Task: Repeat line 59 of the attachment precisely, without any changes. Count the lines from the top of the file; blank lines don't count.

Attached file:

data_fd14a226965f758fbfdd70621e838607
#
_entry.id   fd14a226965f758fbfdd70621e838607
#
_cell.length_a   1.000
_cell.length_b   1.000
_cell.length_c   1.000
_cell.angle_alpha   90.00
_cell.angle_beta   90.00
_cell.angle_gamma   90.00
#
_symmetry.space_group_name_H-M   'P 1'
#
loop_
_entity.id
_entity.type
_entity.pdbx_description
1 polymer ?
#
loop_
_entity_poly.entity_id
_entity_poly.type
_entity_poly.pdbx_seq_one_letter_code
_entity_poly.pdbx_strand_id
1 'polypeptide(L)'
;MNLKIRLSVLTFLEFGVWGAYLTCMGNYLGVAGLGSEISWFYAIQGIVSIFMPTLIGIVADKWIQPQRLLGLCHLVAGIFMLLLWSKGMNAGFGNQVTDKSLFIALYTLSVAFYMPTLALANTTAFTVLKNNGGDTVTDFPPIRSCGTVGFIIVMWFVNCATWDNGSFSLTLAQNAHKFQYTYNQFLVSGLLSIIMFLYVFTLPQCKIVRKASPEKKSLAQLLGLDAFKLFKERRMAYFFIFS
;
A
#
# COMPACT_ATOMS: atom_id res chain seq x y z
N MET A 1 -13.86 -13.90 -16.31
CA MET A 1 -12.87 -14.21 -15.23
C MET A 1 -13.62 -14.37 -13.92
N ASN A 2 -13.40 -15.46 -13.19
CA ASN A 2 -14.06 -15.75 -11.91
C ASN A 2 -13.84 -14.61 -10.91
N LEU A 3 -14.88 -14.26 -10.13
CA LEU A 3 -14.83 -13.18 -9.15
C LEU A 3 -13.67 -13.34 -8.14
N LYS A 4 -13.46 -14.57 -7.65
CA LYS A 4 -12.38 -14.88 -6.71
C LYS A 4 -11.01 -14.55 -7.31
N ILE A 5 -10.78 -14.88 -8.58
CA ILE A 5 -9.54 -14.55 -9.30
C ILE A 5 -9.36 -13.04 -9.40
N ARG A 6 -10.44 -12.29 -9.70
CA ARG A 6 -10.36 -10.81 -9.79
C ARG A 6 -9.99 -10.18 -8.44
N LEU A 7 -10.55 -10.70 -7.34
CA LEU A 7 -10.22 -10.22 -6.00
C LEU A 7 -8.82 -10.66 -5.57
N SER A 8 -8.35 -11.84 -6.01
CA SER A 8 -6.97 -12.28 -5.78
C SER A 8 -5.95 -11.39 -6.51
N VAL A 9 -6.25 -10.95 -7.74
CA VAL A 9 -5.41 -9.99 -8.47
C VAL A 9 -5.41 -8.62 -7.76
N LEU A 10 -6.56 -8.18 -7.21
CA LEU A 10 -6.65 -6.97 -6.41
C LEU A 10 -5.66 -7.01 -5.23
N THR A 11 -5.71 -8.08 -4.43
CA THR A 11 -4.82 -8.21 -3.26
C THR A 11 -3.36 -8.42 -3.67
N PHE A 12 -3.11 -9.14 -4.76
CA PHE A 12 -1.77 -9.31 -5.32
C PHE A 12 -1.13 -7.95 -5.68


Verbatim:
CA LEU A 10 -6.65 -6.97 -6.41